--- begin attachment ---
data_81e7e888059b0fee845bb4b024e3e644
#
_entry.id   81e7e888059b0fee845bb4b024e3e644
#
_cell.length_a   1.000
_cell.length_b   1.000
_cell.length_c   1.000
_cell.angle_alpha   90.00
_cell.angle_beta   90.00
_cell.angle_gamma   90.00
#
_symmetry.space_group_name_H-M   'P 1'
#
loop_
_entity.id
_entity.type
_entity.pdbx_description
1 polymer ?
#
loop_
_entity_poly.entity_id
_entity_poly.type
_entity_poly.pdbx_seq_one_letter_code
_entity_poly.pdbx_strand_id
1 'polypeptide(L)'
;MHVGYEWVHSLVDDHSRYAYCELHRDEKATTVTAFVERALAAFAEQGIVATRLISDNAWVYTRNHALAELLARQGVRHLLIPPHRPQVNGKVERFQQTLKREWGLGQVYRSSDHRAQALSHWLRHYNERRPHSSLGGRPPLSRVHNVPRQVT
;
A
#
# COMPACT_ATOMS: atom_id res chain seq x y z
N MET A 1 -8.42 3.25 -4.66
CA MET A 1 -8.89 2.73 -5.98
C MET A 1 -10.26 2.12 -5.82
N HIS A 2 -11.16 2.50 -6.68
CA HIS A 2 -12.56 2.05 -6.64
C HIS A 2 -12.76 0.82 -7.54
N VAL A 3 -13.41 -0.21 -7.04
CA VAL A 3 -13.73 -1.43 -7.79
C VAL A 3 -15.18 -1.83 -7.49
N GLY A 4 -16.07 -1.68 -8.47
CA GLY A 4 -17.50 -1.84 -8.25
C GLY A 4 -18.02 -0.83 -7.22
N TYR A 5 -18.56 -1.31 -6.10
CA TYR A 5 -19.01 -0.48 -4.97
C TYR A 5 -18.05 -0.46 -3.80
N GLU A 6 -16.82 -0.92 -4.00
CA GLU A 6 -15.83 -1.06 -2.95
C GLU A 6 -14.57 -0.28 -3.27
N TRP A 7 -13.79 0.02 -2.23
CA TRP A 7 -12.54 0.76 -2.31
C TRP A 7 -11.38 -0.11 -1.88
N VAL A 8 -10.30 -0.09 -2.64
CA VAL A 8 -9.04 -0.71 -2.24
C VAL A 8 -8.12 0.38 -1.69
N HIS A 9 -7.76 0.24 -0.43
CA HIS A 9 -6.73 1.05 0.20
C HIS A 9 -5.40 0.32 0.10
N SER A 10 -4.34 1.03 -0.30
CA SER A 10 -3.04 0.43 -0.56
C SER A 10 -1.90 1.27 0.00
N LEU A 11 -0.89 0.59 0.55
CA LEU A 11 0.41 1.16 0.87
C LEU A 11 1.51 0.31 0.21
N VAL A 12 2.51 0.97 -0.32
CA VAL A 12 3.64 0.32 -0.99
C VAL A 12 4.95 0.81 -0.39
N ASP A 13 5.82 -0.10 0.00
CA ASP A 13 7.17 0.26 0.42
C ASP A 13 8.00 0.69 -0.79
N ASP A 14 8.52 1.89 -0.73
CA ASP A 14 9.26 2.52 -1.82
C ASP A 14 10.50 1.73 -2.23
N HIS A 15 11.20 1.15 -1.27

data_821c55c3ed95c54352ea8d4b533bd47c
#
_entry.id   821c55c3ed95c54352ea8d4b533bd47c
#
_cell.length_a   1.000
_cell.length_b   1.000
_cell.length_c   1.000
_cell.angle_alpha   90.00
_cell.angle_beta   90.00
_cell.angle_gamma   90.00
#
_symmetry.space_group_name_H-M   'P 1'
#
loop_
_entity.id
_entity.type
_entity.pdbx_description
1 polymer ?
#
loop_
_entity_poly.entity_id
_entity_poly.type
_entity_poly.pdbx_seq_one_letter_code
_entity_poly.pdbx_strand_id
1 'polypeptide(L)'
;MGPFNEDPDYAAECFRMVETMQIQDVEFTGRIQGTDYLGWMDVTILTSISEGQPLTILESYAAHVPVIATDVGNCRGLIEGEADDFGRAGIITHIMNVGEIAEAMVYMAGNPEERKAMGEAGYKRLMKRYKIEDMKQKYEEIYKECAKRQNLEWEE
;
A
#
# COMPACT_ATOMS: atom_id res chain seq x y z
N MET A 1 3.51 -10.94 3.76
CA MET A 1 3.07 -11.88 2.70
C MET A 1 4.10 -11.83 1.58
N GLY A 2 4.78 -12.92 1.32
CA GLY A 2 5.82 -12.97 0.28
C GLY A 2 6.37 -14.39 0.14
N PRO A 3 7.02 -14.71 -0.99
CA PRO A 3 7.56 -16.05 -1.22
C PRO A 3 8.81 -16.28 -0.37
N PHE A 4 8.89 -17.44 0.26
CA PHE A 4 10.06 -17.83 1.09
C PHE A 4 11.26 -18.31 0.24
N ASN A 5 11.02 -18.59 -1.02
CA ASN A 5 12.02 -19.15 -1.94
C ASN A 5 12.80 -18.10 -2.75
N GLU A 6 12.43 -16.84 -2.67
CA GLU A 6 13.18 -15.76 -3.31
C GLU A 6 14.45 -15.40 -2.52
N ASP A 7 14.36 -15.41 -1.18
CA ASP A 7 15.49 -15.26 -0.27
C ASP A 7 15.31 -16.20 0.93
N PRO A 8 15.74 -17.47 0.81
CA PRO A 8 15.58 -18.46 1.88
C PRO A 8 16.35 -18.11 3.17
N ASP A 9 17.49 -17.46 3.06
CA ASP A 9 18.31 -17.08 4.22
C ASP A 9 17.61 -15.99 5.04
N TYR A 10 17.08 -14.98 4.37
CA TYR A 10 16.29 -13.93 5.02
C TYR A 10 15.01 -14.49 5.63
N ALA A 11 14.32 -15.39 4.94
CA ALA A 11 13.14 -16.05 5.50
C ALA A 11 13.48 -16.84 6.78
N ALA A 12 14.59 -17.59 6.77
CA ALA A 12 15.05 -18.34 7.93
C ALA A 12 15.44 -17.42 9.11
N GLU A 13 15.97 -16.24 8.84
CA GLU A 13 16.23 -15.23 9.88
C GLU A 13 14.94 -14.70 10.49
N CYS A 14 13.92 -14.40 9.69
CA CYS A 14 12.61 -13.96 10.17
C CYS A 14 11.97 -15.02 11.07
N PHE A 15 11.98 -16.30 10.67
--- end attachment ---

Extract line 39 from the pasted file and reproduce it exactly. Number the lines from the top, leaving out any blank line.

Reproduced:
C VAL A 3 -15.18 -1.83 -7.49